According to government estimates, the block which accounts for 6 of the 64 deaths in the state due to the cyclone, is yet to complete its full damage assessment. “Initial estimates say almost 5,000 houses have been fully damaged and 10,000 partially damaged. Almost 10,548 hectares of crop has been affected,” explains Kasturi Pradhan, the tehsildar of Satyabadi block. Free kitchens have been set up in 24 panchayats. Each panchayat has four to five cyclone shelters, she added.
“As per the government’s rehabilitation plans, fully damaged houses (including pucca and kuccha) will be provided Rs 95,000, partially damaged (pucca) will get Rs 5,200 and those with minor damages will get Rs 3,200. The affected will also be covered under housing schemes,” Pradhan says.
It may take several days or months for these plans to materialise. Until then the affected will suffer in silence.
“What has kept these people mum is their inability to voice their protest. Others will protest or stage a road roko, but these people won’t. They are so forgotten and suppressed in the social scheme of things that neither they have the courage to walk to the BDO or the sarpanch office nor will they ask someone to help them protest,” says a railway employee on condition of anonymity.
When saviours need to be saved
At a slight distance from Raychakradharpur is Banpal village in Balapur panchayat. The roads are covered with twisted electric poles, many of their thick wires hanging loose or lying unattended; uprooted trunks of mango and coconut trees, crumpled kiosks of shops and a mangled tractor or two. Stench of the ponds that dot the nooks and crannies of the panchayat is unbearable and their colour appears a sooty black. Some attribute the smell to dead fish and rotting carcasses of livestock and poultry killed in the cyclone.
The village is also home to Dillip Kumar Biswal, a 20-year-old who along with his partner holds a Limca Book of World Record for cycling a 1,200 km stretch between Berhampur to Bhubaneswar to create awareness towards the conservation of Olive Ridley Turtles. Dillip’s house has been partially damaged and all his 15-member family’s year’s stock of grains spoilt by the rains.
“When the asbestos of our two rooms blew off, we rushed to the other two concrete rooms across the courtyard. It was then when the attic collapsed. Luckily, no one was hurt. But we were terrified for the rest of the hours when the storm raged. The rooms with asbestos roofs were filled with water and mud from the walls and almost 20 quintals of paddy stored on the veranda was spoilt. It took us quite some time to regain composure and rebuild our house,” says Dillip who is preparing for competitive exams after completing his bachelor’s degree.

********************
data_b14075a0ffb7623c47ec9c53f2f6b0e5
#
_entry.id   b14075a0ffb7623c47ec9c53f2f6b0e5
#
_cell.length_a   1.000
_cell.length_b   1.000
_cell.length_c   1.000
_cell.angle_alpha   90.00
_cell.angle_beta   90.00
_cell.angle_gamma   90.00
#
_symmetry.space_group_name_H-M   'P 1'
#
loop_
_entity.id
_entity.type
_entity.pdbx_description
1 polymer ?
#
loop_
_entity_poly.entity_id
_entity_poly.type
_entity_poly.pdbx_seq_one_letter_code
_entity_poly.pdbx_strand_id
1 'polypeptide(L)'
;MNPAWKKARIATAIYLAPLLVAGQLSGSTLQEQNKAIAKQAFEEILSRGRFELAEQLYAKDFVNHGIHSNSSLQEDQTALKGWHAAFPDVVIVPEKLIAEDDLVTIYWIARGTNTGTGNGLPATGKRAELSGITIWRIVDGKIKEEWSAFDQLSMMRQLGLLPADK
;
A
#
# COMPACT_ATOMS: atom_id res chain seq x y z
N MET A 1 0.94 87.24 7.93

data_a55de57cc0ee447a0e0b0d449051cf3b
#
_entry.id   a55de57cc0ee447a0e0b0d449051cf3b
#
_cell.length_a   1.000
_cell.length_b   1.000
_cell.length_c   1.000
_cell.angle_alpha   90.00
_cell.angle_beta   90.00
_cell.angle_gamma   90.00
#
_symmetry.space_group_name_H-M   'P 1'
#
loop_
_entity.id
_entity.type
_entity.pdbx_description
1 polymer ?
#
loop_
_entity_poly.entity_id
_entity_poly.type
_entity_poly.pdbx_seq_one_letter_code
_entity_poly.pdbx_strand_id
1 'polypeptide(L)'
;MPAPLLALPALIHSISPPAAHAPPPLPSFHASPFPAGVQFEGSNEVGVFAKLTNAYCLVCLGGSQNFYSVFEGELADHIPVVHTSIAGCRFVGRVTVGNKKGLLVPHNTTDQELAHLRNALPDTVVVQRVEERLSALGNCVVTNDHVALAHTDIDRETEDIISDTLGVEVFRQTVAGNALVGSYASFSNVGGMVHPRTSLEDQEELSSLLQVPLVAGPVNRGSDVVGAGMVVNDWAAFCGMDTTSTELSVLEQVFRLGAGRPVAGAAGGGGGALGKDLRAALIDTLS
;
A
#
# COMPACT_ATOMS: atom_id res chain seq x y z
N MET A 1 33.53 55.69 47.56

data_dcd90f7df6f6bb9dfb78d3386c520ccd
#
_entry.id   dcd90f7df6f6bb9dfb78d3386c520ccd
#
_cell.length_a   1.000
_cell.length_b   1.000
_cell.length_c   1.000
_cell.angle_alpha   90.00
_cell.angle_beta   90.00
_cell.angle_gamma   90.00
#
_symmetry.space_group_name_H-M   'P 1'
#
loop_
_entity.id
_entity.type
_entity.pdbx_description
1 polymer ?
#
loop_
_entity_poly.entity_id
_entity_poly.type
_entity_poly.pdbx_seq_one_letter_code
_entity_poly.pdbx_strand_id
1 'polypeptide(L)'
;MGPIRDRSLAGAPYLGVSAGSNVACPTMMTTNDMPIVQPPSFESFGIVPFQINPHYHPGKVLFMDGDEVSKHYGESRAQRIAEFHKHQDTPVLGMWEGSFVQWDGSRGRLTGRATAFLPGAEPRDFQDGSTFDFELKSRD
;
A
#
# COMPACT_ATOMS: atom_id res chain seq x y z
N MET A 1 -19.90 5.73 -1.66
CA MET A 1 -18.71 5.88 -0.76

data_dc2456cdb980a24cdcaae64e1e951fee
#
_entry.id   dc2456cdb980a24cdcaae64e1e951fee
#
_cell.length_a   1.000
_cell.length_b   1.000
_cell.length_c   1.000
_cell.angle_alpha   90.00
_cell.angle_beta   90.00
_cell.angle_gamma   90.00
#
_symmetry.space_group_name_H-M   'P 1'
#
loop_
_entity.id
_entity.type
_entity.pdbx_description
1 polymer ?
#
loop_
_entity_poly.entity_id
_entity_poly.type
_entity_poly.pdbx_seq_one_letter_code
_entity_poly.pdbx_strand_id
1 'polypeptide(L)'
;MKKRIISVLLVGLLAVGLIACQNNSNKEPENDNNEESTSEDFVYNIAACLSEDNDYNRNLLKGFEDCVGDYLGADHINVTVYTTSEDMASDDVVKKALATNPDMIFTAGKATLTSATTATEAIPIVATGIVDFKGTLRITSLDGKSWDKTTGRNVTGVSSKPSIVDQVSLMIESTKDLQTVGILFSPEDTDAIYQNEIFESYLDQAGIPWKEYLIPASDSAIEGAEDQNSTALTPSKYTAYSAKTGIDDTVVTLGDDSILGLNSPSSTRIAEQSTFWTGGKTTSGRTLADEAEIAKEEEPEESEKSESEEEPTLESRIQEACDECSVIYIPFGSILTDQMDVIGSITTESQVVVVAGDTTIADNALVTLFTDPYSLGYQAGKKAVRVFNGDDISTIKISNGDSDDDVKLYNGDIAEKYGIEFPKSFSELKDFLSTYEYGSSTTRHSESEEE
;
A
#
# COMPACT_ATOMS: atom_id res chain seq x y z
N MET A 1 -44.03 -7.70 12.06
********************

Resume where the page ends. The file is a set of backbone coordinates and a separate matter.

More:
Villagers rued that it has been eight days since the cyclone hit them, but the revenue inspector sent an official to assess the situation only on May 12. “They send people when they know we would have waited for them and repaired our houses. That way they will be able to show less losses,” says a resident.
What has angered many villagers is the lack of uniformity in relief distribution. With the government providing cyclone relief package (50kg rice, Rs 2000 and tarpaulin sheet) to each family holding a ration card, many rued that the elderly are being chucked out of the plan and tagged along as dependents with their wards even if they have a separate ration card. There are others who say they haven’t got any relief only because they don’t have a ration card.
“Can you imagine when my brother’s family next door gets relief, but my family goes hungry because we have not yet received our ration card? We have approached the sarpanch on this, but to no avail,” says Birendra Parida, a resident.
When asked about a solution, the Sarpanch of Raichakradharpur village appeared clueless and finally said she hasn’t got any instructions from her superiors. When approached, Kasturi Pradhan, the tehsildar of Satyabadi block said people, who do not have a ration card, will be provided relief soon. But, how and when are questions that remain unanswered.